Even though every top player insists that putting is the most important aspect of the game—by far—all aspiring players want to be able to throw farther. You may be frustrated with your distance, or you may not consider yourself overly athletic, and so you wonder, Is it possible for me to considerably increase my driving distance?
The short answer is yes. The long answer: it takes practice! This article describes assorted biomechanical techniques and practice tips so that you can get to work and achieve better distance on the course. I discuss everything that helps you throw farther including:
- Disc Selection
- Flight Paths
- Wind Direction
- Power Pocket
- Strength Training
- Field Work
- Measuring Results
- and even some minor things like whether you should start your run-up from off the tee pad
This article focuses on the backhand (and assumes right-handedness in some cases), though many of the concepts will certainly carry over for forehand throwers. Some parts may seem trivial but I include them for completeness because every improvement you make in your distance skills and style will have a cumulative benefit.
The Importance of Disc Selection
Let’s start with disc selection. Obviously, on long holes, you should always throw 12- or 13-speed discs because they fly farther, right? Whoa cowboy, that’s not necessarily true! There are many reasons you can get better performance with a slower speed disc. For example:
- If you don’t have adequate arm speed for your heavy higher speed disc, it might fade left way too early in your flight path, robbing you of critical distance. In that case, you should consider a disc with less fade, or less weight, or less speed. The only way to find this out is to practice with different discs. Lots of practice.
- With higher speed discs, it’s much harder to achieve a soft landing, especially on hard-packed dirt or short grass. If you throw a brilliant long distance drive and it skips OB, sending you back to the drop zone, then you haven’t actually thrown very far at all, and you’ll take a stroke penalty to boot. On some hard surfaces, 12-speed discs can skip over 70 feet! You must anticipate that and carefully consider flight control in disc selection because ultimately you want to get closer to the pin, not just impress your card mates with how far your disc flew.
Having said that, if the hole is long and fairly open, then you should use a high speed disc. But two other key questions are how much turn and fade should it have?
Unless you are throwing a roller, you usually don’t want the turn number to be less than -1 or -2, and unless you are throwing into a strong wind, you usually don’t want the fade number to be more than 2 or 3. The reason for that is that for best distance you want the flight to stay flat as much possible. (For more details, see my article Which Throw is Best for Distance – Hyzer or Anhyzer?)
Remember, the previous paragraph applies to open fairways, but as you improve your game, you’ll learn there are many cases where you can throw farther with a turn number of -3 (e.g. hyzer flip through an S-curve gap) or with a fade number of 4 (e.g. facing a strong headwind, or the fairway is straight with a left bend near the end, assuming a right-handed backhand or lefty forehand).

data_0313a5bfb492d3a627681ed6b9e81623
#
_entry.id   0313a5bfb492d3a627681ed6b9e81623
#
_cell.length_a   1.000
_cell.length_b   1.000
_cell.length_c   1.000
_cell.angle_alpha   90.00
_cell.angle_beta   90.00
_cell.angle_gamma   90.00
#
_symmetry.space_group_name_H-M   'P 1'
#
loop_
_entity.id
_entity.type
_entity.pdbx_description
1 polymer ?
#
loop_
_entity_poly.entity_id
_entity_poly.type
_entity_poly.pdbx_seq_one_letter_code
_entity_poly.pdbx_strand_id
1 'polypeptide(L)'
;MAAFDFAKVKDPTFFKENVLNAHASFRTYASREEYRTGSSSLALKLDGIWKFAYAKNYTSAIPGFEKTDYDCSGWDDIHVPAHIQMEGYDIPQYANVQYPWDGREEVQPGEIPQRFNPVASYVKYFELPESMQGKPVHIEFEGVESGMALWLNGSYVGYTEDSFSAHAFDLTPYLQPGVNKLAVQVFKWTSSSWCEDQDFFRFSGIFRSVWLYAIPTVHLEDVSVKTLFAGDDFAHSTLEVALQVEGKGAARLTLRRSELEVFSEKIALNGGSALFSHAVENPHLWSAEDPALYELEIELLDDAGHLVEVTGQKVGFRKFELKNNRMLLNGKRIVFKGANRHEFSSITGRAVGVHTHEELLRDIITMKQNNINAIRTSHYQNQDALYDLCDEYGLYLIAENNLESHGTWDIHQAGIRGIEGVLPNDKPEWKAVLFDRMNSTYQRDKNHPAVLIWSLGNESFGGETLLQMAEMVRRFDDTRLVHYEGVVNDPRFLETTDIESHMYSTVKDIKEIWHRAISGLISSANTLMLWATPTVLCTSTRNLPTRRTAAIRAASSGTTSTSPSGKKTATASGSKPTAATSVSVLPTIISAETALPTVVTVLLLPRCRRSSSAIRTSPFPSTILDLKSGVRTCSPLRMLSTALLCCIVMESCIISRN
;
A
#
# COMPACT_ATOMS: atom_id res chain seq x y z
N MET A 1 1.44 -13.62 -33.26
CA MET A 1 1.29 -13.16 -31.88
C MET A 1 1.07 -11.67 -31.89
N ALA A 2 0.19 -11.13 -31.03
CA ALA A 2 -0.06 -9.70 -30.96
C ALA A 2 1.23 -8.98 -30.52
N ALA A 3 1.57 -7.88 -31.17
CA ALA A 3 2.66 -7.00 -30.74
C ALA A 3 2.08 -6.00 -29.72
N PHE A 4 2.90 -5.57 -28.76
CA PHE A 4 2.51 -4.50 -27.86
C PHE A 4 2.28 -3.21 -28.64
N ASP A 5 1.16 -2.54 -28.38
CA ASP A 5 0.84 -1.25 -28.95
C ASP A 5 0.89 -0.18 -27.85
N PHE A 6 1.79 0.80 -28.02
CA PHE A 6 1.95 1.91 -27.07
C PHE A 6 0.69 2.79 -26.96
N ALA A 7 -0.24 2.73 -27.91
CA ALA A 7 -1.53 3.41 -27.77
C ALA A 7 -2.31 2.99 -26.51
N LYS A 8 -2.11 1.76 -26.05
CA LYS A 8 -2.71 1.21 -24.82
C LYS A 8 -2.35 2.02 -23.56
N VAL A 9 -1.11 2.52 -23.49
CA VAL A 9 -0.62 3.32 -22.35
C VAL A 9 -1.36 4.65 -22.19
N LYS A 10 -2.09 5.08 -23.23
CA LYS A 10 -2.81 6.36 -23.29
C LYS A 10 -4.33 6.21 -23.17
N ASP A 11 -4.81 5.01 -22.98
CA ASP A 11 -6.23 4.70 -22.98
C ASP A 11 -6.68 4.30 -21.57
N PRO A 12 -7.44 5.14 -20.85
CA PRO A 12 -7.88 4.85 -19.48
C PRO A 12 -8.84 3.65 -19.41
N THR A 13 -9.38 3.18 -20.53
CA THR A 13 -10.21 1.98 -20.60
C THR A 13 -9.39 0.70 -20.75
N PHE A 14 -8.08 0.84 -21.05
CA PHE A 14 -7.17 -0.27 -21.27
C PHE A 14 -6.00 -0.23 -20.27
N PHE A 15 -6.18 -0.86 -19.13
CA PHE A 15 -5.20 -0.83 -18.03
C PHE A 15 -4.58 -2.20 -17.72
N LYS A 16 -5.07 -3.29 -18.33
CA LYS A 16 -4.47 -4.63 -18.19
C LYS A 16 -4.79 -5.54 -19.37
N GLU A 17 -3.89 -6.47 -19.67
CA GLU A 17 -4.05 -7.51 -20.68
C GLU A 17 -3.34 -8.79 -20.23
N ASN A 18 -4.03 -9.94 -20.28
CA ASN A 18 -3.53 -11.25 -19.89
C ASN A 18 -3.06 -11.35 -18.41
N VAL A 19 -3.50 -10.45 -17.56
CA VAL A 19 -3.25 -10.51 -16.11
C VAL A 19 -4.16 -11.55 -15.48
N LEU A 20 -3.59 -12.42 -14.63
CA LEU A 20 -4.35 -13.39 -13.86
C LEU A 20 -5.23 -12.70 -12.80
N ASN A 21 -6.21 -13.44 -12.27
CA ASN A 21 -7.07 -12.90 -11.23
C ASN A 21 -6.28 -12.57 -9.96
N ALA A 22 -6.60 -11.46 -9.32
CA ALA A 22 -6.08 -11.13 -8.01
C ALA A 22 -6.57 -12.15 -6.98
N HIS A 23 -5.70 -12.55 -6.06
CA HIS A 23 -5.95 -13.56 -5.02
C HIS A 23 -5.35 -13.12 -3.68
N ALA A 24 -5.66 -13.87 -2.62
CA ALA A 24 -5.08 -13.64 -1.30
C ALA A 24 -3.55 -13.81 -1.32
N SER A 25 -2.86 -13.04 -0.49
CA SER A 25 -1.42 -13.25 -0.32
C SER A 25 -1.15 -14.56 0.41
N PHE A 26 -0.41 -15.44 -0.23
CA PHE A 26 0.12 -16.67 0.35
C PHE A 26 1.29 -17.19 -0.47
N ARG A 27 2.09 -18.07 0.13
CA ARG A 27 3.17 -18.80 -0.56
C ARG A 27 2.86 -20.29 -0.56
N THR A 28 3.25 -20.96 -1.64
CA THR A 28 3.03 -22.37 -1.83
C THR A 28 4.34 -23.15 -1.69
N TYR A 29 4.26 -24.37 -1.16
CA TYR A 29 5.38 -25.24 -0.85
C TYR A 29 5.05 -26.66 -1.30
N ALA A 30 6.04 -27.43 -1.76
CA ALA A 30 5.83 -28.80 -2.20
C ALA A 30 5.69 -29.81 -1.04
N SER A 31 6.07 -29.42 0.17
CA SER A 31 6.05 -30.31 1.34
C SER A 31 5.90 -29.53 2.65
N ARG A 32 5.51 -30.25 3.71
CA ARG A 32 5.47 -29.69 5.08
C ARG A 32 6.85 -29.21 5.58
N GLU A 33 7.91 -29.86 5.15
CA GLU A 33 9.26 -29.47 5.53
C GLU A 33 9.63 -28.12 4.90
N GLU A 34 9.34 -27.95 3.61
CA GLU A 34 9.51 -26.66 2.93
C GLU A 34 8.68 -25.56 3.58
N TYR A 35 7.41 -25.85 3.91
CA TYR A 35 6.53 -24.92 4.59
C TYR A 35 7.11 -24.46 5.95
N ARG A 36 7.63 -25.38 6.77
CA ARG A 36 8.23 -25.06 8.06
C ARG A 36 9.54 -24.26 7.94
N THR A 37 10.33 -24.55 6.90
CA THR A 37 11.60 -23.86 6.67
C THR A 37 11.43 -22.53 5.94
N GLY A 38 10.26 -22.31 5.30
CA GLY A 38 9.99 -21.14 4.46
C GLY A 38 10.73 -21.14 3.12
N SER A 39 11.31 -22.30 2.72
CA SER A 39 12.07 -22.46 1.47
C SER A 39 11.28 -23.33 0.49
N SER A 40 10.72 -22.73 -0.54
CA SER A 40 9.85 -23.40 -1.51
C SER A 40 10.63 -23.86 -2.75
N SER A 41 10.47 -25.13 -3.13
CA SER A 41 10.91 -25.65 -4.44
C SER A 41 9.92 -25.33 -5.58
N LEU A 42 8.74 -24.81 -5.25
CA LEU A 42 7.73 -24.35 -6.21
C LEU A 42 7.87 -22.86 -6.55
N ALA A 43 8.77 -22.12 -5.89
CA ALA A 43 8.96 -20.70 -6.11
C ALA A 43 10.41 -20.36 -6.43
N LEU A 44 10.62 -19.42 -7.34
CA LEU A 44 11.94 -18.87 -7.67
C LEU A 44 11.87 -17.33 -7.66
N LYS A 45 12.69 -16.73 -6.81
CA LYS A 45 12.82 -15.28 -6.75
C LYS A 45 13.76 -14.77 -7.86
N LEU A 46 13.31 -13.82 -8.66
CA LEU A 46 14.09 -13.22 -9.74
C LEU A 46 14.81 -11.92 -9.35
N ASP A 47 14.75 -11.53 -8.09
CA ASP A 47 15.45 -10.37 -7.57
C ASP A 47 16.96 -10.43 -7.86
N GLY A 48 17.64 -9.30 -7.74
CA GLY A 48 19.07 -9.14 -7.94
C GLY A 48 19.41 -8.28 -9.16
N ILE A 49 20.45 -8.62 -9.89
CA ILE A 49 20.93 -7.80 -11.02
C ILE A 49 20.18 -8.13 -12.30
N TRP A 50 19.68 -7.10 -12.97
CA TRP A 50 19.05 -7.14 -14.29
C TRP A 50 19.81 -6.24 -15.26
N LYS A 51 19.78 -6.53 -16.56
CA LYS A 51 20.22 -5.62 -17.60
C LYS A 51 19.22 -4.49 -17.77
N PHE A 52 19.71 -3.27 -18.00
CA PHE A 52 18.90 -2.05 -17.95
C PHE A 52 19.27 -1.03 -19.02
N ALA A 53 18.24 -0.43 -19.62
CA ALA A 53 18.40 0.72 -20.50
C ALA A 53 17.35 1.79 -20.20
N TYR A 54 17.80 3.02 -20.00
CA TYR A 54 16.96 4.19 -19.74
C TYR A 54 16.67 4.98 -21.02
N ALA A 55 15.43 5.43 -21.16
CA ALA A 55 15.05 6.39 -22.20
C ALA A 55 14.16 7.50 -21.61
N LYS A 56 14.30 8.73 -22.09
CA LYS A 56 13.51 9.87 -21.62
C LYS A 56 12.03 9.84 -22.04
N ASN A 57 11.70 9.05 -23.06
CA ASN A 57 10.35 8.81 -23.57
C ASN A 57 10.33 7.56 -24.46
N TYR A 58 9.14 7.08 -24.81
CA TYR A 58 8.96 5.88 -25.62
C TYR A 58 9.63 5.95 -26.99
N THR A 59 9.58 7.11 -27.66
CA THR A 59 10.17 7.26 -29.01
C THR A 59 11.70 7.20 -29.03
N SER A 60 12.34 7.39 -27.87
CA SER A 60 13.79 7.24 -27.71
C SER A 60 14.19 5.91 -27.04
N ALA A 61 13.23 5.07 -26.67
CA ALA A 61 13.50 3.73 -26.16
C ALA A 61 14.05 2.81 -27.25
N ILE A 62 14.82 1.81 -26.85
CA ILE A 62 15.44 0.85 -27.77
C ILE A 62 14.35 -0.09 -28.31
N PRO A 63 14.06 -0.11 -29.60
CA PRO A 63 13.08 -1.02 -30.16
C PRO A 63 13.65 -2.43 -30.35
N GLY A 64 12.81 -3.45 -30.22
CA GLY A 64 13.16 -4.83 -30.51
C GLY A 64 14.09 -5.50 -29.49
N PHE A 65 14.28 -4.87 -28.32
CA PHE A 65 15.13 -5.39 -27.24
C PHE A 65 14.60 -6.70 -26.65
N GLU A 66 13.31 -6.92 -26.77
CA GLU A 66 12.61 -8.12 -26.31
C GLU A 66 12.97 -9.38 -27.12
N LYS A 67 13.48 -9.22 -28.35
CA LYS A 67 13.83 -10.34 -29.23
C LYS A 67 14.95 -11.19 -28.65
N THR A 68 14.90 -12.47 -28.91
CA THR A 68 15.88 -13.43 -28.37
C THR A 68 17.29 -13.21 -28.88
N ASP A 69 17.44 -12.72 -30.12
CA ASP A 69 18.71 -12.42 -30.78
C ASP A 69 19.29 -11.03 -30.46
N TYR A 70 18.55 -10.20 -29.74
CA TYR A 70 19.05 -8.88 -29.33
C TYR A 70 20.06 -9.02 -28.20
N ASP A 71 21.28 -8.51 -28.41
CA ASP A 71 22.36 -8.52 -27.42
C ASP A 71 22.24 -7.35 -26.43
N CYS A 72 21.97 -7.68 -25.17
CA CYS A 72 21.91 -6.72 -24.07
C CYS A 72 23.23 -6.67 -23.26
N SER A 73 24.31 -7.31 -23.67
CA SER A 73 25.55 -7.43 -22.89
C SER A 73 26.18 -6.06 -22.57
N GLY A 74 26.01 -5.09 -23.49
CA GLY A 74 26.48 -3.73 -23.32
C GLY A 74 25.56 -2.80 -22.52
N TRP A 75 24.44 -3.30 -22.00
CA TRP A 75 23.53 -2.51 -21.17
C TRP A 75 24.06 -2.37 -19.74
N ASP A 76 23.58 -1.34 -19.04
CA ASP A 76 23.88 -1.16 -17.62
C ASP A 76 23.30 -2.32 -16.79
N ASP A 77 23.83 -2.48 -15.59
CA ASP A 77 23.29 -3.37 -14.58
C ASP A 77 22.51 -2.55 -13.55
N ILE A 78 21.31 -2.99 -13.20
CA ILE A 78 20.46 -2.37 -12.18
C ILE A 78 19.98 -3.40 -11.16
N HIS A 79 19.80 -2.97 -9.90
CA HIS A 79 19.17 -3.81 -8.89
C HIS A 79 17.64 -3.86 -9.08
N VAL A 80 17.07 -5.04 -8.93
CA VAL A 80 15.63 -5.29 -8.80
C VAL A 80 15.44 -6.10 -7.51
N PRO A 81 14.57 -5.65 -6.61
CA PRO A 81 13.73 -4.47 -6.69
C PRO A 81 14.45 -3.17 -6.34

I’ve noticed that many of the top disc golf coaches aren’t dogmatic that their grip is the “best” and the one that beginners should adopt. I agree! It’s much more important for you to experiment with different grips when you are starting out and find what is comfortable for you. Be careful, because if you play for months without experimenting, you will become highly accustomed to whatever grip you started with, and it will be difficult to switch later if you discover that a different grip is technically more suitable. Also, you may prefer different grips for putting, approaching, and distance driving.
For distance, I suggest starting with the power grips in the Grip Guide article. In addition to those power grips, let me introduce you to an odd but popular variation called the Bonopane grip, invented by Alan Bonopane who was a famous guts, distance, and double disc court champion in the 1970’s. Many other strong players still use this grip. See photo.
What was Alan thinking? First, it helps keep the nose angle down, which is good for glide when you have a tailwind, and avoids an airbounce or stalling out by throwing too high. Second, Alan claimed that it reduces friction from the forefinger at the instant of release. If you want the disc to snap off of your stronger middle finger at release, then you’ll conclude that there really isn’t any better place to put your index finger than over your thumb, as in the Bonopane grip.
I’ve thrown the power grip in distance competitions where accuracy isn’t a concern, but for power shots in golf, I like the modified power grip.
Hyzer, Anhyzer, or Roller?
This section is more about strategy than technique, but I’m trying to cover everything, so bear with me. Many holes offer alternate flight paths. If pure distance is the only concern, and it rarely is, then we could over-generalize and say that rollers travel farther than anhyzer flights, and anhyzer throws fly farther than hyzer. (Again, see Which Throw is Best For Distance – Hyzer or Anhyzer for more on that.) But so many golf holes have roller impediments, for example: